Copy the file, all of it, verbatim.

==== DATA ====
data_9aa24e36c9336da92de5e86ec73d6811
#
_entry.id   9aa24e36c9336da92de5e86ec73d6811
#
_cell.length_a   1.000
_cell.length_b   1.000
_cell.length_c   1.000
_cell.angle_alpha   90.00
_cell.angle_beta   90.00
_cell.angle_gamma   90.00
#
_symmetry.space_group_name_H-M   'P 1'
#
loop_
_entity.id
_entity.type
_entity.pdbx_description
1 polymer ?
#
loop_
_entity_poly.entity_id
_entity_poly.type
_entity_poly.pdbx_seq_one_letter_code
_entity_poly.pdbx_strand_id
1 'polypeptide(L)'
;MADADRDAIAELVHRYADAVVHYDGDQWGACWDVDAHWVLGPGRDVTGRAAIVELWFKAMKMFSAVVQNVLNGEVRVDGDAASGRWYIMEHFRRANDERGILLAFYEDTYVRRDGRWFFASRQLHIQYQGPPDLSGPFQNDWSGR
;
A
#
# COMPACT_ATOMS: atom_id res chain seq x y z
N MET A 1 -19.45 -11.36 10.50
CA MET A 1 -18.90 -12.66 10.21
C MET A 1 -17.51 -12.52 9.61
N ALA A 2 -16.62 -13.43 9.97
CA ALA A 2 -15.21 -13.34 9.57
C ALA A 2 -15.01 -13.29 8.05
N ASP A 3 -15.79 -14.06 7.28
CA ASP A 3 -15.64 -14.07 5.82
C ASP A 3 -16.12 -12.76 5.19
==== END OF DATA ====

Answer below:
data_9aa24e36c9336da92de5e86ec73d6811
#
_entry.id   9aa24e36c9336da92de5e86ec73d6811
#
_cell.length_a   1.000
_cell.length_b   1.000
_cell.length_c   1.000
_cell.angle_alpha   90.00
_cell.angle_beta   90.00
_cell.angle_gamma   90.00
#
_symmetry.space_group_name_H-M   'P 1'
#
loop_
_entity.id
_entity.type
_entity.pdbx_description
1 polymer ?
#
loop_
_entity_poly.entity_id
_entity_poly.type
_entity_poly.pdbx_seq_one_letter_code
_entity_poly.pdbx_strand_id
1 'polypeptide(L)'
;MADADRDAIAELVHRYADAVVHYDGDQWGACWDVDAHWVLGPGRDVTGRAAIVELWFKAMKMFSAVVQNVLNGEVRVDGDAASGRWYIMEHFRRANDERGILLAFYEDTYVRRDGRWFFASRQLHIQYQGPPDLSGPFQNDWSGR
;
A
#
# COMPACT_ATOMS: atom_id res chain seq x y z
N MET A 1 -19.45 -11.36 10.50
CA MET A 1 -18.90 -12.66 10.21
C MET A 1 -17.51 -12.52 9.61
N ALA A 2 -16.62 -13.43 9.97
CA ALA A 2 -15.21 -13.34 9.57
C ALA A 2 -15.01 -13.29 8.05
N ASP A 3 -15.79 -14.06 7.28
CA ASP A 3 -15.64 -14.07 5.82
C ASP A 3 -16.12 -12.76 5.19